2. How might it be possible to study the phenomena of nature from physics to biology in a new way?
In this book, soul content has been looked for in partly unpredictable phenomena and in finding certain features belonging to them, corresponding to the soul aspects of knowledge, happiness and the ability to act of various conscious beings. What should be emphasized at this point is that even if a phenomenon has three aspects, this does not by itself prove the presence of consciousness with a soul content. Soul content may, however, at least be indicated if something partly unpredictable is present and if a connection can be found between each of the three aspects of the phenomenon and one of the soul aspects of knowledge, happiness and the ability to act. These conditions are not always satisfied, so claims sometimes made in anthroposophical circles for a relation between all sorts of phenomena having three aspects on the one hand, and the human abilities of thinking, feeling and willing on the other, are often not easy to justify.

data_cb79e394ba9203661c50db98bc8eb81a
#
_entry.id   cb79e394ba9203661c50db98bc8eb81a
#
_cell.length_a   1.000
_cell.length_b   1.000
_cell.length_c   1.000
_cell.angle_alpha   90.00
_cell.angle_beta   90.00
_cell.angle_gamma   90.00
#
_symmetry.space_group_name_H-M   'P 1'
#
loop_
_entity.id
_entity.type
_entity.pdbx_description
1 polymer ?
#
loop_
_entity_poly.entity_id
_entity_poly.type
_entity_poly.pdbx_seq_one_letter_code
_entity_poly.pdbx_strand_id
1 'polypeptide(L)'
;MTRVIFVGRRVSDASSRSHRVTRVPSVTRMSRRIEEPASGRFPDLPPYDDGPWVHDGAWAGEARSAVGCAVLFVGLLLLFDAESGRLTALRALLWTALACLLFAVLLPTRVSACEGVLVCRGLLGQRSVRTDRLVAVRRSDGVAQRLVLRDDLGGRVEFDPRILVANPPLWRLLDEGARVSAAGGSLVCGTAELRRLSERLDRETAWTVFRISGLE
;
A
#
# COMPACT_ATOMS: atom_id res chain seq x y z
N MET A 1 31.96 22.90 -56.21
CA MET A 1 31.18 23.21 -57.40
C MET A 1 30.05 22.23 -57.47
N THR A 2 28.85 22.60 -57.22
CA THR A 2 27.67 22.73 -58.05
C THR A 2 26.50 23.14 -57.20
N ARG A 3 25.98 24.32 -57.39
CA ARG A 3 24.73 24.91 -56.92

However, we can expect that real indications of soul aspects belonging to conscious beings may be found in many situations and phenomena, not studied in this book. Such indications need to be looked for and investigated in detail, using the inner experiences of human beings as a guide. Indeed the direct study of inner experience and perceptions (such as our study of time) can teach us a lot. Let us in this connection recall Goethe's study of colours, described in chapter 2. The physics of the very small needs to be investigated in much more detail than done here.